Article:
The Story of the Pulitzer that Never Was, Part II

In the second half of his piece on the Pulitzer selection process, Michael Cunningham continues the discussion on the, like, third most important prize in literature — maybe fourth, depending on how you feel about The Critical Hit Awards — by worrying over the question of “How to Define Greatness?”:

It’s easy to attribute past oversights to some imaginary band of the cowardly and nearsighted (one pictures them in dowdily sensible outfits, owl-eyed, prim, and self-righteous, speaking to one another in carefully rehearsed boarding-school accents). And, yes, the cowardly and nearsighted do exist in the realm of literature. They sometimes thrive.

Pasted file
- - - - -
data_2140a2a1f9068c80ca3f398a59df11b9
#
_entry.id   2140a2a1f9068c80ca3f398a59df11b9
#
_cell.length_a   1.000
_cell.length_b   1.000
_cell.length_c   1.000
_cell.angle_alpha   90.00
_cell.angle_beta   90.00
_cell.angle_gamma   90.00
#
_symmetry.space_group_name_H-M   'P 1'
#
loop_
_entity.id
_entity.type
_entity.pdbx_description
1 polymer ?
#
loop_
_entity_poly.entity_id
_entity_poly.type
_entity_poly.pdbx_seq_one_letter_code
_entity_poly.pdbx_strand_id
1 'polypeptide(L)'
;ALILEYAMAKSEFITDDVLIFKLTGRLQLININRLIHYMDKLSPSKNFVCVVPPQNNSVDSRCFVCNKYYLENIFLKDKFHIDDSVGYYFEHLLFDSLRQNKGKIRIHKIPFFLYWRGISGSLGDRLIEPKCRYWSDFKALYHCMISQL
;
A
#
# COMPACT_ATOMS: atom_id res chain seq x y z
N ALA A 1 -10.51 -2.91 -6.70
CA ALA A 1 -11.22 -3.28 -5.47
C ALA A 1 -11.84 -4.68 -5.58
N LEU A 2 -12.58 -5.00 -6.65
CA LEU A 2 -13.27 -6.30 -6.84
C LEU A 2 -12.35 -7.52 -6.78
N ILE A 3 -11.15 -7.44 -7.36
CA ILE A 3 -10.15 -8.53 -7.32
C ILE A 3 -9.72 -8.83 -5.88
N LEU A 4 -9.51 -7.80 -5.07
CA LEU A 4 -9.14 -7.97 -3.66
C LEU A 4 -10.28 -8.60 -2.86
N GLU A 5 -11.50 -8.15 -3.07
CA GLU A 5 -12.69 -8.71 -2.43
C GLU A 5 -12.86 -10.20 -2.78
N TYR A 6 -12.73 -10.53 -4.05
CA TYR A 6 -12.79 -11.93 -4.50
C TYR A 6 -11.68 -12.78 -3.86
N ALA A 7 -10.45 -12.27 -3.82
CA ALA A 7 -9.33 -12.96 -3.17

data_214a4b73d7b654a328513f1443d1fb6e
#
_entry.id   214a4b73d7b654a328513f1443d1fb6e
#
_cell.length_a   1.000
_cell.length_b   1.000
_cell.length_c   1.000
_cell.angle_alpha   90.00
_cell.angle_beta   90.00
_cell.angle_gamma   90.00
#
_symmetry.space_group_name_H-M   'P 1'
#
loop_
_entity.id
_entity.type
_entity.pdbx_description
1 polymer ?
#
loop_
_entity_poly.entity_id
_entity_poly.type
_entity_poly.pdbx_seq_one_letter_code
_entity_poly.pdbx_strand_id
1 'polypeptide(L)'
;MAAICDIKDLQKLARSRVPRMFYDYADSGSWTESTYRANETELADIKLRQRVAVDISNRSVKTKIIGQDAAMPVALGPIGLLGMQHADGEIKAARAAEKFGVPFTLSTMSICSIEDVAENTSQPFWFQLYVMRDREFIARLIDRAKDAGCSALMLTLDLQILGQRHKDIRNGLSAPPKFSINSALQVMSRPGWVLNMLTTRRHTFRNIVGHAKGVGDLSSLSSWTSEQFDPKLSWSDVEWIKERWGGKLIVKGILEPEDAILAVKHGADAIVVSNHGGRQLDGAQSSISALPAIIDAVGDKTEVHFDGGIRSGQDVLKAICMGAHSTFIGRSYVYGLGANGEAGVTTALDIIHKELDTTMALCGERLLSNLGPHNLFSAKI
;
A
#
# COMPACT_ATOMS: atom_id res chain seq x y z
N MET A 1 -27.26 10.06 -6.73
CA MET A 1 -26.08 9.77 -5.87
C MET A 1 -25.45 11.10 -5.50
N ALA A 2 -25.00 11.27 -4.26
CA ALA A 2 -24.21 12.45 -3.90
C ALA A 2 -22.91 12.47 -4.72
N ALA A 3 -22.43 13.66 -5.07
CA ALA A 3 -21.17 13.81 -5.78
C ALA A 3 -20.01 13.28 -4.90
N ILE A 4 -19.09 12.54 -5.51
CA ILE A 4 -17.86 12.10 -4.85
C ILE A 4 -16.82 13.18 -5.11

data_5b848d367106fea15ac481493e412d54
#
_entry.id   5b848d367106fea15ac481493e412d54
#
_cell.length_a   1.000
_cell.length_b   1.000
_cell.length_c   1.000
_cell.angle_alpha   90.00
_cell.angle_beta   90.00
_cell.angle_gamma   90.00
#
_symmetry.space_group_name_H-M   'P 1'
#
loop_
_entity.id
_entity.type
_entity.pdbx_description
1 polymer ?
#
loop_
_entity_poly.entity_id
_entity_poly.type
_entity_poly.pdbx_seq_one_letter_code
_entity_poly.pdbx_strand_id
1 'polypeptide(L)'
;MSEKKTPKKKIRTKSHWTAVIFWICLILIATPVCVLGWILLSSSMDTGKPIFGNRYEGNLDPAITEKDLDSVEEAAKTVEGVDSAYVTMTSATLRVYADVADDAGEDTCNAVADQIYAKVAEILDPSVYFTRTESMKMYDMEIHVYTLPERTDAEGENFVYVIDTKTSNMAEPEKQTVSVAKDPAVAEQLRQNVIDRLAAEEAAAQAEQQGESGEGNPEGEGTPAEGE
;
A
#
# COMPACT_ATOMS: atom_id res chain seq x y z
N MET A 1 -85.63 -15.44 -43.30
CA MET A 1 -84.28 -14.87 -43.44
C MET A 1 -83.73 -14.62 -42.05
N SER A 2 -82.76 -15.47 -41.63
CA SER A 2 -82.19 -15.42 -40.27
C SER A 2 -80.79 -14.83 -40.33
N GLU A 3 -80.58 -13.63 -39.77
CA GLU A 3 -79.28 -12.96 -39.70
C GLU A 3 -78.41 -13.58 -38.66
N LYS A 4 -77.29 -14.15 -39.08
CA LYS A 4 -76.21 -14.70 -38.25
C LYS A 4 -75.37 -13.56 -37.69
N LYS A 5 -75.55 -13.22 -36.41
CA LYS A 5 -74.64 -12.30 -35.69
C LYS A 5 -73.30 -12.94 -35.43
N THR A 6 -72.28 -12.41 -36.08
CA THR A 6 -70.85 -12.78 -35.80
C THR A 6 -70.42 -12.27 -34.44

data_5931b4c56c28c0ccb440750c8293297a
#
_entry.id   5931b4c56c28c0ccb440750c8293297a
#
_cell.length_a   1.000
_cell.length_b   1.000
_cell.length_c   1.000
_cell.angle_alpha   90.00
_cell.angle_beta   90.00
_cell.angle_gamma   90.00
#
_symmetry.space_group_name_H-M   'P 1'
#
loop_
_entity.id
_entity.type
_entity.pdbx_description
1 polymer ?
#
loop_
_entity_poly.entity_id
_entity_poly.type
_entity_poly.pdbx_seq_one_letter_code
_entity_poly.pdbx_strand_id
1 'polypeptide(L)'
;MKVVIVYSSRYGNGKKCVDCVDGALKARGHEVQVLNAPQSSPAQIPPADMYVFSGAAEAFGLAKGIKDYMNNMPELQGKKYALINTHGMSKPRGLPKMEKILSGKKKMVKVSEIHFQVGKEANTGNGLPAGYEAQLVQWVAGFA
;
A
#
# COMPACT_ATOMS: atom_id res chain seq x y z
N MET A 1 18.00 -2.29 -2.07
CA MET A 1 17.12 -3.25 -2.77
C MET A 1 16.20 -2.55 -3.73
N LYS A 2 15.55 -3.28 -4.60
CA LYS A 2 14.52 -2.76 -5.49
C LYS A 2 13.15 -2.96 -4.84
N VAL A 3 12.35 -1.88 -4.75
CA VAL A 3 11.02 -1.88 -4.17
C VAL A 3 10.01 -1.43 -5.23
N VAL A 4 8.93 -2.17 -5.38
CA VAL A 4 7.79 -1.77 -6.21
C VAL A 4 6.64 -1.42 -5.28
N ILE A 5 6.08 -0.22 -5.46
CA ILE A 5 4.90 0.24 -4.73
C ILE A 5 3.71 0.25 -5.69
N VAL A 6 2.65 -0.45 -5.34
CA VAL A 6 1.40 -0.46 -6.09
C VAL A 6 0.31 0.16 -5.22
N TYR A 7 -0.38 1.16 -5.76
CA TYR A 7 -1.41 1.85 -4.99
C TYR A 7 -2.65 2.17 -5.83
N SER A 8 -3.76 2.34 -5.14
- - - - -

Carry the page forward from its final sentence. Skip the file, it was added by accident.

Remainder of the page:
It’s more interesting, though, to think about how elusive greatness can be before history delivers its verdict, even to those who are neither prim nor self-righteous.

End of quote.

Read the thrilling conclusion at Page Turner.

- Michael Moats

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